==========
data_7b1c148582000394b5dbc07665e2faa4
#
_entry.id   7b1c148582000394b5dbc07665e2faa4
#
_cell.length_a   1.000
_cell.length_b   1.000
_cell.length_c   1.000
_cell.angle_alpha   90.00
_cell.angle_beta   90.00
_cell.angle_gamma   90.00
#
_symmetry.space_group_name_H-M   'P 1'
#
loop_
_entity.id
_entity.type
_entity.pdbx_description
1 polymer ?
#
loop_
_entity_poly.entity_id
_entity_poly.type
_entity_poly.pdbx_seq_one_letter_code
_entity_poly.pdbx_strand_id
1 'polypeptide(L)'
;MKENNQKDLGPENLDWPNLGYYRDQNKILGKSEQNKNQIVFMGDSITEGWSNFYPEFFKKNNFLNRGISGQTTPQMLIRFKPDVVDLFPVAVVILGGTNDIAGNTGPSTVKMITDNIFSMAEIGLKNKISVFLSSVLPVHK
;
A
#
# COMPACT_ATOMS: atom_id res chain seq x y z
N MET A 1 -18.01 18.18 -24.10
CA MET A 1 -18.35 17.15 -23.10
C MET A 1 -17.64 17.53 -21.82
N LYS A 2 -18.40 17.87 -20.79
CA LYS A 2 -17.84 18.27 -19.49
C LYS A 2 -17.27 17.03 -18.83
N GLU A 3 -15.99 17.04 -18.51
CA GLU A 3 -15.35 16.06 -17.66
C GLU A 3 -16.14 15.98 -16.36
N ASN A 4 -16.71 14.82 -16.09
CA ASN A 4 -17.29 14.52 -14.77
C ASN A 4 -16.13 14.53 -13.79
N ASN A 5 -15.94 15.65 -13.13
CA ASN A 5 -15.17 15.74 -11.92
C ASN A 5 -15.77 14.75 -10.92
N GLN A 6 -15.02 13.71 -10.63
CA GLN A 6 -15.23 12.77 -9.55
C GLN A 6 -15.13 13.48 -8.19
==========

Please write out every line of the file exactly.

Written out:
data_7b1c148582000394b5dbc07665e2faa4
#
_entry.id   7b1c148582000394b5dbc07665e2faa4
#
_cell.length_a   1.000
_cell.length_b   1.000
_cell.length_c   1.000
_cell.angle_alpha   90.00
_cell.angle_beta   90.00
_cell.angle_gamma   90.00
#
_symmetry.space_group_name_H-M   'P 1'
#
loop_
_entity.id
_entity.type
_entity.pdbx_description
1 polymer ?
#
loop_
_entity_poly.entity_id
_entity_poly.type
_entity_poly.pdbx_seq_one_letter_code
_entity_poly.pdbx_strand_id
1 'polypeptide(L)'
;MKENNQKDLGPENLDWPNLGYYRDQNKILGKSEQNKNQIVFMGDSITEGWSNFYPEFFKKNNFLNRGISGQTTPQMLIRFKPDVVDLFPVAVVILGGTNDIAGNTGPSTVKMITDNIFSMAEIGLKNKISVFLSSVLPVHK
;
A
#
# COMPACT_ATOMS: atom_id res chain seq x y z
N MET A 1 -18.01 18.18 -24.10
CA MET A 1 -18.35 17.15 -23.10
C MET A 1 -17.64 17.53 -21.82
N LYS A 2 -18.40 17.87 -20.79
CA LYS A 2 -17.84 18.27 -19.49
C LYS A 2 -17.27 17.03 -18.83
N GLU A 3 -15.99 17.04 -18.51
CA GLU A 3 -15.35 16.06 -17.66
C GLU A 3 -16.14 15.98 -16.36
N ASN A 4 -16.71 14.82 -16.09
CA ASN A 4 -17.29 14.52 -14.77
C ASN A 4 -16.13 14.53 -13.79
N ASN A 5 -15.94 15.65 -13.13
CA ASN A 5 -15.17 15.74 -11.92
C ASN A 5 -15.77 14.75 -10.92
N GLN A 6 -15.02 13.71 -10.63
CA GLN A 6 -15.23 12.77 -9.55
C GLN A 6 -15.13 13.48 -8.19